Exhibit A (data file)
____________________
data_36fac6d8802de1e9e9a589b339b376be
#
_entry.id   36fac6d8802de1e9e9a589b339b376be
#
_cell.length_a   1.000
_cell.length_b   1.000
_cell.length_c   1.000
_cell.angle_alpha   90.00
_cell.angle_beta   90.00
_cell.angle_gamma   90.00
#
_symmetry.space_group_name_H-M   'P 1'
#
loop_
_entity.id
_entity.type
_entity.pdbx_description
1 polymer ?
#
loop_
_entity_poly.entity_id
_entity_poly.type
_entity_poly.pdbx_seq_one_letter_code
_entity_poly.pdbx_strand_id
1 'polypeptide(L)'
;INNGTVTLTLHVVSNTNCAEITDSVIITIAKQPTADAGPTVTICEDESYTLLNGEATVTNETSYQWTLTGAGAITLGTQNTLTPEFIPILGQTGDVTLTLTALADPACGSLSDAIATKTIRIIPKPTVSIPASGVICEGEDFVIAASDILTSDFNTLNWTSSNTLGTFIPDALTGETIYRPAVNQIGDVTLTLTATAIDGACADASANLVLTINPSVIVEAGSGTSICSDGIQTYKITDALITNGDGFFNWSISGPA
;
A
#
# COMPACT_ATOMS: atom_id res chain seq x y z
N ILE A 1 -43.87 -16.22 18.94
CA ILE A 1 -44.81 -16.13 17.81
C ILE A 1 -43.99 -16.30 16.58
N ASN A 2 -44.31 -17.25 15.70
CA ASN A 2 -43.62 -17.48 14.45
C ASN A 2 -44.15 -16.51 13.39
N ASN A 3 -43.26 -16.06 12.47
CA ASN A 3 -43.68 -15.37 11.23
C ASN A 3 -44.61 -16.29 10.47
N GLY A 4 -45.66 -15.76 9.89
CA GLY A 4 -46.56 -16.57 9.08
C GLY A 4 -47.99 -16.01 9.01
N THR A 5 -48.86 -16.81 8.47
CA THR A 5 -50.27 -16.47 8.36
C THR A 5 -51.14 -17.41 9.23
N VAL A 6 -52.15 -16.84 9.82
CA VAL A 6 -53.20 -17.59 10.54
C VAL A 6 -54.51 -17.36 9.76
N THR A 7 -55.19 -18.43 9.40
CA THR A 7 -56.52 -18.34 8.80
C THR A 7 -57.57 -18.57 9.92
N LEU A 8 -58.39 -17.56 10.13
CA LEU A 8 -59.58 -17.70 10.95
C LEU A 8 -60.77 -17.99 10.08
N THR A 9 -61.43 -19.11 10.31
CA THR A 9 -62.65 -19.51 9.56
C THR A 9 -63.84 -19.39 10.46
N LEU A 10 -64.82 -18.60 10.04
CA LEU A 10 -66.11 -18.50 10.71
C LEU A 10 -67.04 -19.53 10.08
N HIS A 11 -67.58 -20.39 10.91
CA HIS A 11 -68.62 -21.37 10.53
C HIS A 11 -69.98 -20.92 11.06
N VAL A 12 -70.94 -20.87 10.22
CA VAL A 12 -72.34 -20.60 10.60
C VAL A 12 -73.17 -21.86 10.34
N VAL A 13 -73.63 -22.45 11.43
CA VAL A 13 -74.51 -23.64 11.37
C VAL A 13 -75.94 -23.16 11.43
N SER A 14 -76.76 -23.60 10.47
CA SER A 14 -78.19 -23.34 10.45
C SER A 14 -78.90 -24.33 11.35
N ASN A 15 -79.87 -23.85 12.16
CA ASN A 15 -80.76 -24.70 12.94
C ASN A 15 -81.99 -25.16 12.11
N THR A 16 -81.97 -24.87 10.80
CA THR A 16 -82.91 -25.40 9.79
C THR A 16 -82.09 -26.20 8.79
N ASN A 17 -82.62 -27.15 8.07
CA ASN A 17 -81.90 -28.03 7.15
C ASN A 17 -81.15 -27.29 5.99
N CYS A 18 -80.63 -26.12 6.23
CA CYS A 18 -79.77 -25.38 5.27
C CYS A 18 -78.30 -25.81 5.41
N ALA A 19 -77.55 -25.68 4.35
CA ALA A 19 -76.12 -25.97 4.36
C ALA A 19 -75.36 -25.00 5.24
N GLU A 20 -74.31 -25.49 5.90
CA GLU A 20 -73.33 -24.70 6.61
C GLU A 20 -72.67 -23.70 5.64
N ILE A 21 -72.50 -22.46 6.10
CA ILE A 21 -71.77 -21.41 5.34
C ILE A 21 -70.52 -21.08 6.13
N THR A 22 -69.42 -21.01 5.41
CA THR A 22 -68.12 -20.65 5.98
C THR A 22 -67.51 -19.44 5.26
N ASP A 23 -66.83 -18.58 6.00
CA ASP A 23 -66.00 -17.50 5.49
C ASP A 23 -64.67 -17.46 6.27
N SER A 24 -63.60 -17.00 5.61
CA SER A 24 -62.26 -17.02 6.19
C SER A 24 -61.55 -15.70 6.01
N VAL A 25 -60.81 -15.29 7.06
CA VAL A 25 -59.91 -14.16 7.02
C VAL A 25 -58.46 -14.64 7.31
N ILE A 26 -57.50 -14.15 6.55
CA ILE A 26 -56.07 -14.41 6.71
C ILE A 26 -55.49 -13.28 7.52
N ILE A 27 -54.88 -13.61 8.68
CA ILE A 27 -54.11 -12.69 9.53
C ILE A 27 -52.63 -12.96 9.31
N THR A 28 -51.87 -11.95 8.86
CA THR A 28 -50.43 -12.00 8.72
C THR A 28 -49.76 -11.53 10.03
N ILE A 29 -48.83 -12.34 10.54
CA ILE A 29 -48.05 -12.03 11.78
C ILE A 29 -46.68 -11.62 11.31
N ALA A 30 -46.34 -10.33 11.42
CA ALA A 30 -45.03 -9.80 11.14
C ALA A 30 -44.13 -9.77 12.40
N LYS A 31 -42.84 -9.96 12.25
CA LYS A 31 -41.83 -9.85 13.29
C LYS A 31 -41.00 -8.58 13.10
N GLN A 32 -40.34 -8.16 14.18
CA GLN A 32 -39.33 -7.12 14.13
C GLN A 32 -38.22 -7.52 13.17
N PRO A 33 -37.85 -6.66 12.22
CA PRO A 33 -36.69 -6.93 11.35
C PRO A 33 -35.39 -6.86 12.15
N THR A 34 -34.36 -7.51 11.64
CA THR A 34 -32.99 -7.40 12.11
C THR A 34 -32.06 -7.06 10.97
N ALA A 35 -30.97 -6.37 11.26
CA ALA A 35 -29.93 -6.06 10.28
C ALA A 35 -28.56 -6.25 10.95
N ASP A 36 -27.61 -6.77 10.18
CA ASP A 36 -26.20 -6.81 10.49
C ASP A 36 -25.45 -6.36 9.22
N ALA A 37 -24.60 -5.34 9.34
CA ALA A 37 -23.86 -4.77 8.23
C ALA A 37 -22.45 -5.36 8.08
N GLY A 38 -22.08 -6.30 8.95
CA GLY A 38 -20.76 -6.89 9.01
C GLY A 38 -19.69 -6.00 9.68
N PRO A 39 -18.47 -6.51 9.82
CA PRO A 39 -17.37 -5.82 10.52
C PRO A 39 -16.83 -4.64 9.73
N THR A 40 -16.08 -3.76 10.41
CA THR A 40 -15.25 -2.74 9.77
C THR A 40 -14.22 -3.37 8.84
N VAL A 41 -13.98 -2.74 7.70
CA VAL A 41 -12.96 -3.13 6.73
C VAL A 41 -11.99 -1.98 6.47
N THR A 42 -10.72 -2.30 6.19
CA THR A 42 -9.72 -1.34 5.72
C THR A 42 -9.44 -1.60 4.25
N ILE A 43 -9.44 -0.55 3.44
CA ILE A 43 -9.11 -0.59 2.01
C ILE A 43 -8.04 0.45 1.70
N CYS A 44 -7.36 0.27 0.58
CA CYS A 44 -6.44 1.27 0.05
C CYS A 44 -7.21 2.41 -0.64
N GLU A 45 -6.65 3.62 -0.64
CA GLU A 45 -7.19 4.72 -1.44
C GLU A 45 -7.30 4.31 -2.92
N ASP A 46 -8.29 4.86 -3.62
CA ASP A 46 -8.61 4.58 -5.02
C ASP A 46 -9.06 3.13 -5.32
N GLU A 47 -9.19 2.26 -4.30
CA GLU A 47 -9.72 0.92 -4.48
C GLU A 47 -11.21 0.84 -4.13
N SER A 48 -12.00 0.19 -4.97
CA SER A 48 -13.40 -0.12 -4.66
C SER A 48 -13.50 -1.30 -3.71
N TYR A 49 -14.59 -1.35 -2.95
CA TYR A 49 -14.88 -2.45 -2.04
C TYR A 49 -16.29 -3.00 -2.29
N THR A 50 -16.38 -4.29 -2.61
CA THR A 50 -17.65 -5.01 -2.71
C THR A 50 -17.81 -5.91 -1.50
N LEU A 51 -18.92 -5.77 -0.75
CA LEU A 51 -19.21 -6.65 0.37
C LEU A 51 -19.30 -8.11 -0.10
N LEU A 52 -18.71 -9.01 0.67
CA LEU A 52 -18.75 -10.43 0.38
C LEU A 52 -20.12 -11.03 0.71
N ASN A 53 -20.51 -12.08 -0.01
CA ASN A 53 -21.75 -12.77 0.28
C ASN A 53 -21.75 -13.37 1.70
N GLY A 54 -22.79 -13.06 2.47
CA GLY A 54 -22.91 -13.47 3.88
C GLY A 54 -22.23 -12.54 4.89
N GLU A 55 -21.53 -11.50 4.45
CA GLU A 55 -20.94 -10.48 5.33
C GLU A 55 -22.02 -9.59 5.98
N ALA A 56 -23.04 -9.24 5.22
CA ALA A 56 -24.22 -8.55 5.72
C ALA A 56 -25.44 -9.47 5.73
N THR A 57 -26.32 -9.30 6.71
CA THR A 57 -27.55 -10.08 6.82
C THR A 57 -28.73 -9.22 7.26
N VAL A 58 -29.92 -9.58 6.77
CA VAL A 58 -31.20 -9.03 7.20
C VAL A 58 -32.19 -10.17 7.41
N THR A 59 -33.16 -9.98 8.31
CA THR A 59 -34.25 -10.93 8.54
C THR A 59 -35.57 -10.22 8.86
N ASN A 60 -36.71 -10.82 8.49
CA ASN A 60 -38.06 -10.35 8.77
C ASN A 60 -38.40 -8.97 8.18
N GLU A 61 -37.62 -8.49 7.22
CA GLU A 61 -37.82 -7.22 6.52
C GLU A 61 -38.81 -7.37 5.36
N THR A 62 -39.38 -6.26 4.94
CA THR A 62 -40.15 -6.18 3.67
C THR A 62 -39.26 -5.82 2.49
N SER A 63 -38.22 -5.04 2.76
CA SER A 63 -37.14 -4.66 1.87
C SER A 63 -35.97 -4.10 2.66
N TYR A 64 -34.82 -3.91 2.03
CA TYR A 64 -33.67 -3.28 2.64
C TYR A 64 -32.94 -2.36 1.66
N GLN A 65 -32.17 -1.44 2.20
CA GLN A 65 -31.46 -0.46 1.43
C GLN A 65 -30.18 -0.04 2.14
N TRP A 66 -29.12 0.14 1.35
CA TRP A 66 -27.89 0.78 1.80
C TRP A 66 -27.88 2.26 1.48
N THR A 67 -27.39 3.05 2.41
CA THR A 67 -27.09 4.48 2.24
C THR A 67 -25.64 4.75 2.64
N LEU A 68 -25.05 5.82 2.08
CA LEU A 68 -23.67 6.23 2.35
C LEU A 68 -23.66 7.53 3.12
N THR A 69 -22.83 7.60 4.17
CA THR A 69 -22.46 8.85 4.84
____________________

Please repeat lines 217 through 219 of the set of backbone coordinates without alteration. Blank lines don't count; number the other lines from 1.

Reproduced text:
N SER A 63 -38.22 -5.04 2.76
CA SER A 63 -37.14 -4.66 1.87
C SER A 63 -35.97 -4.10 2.66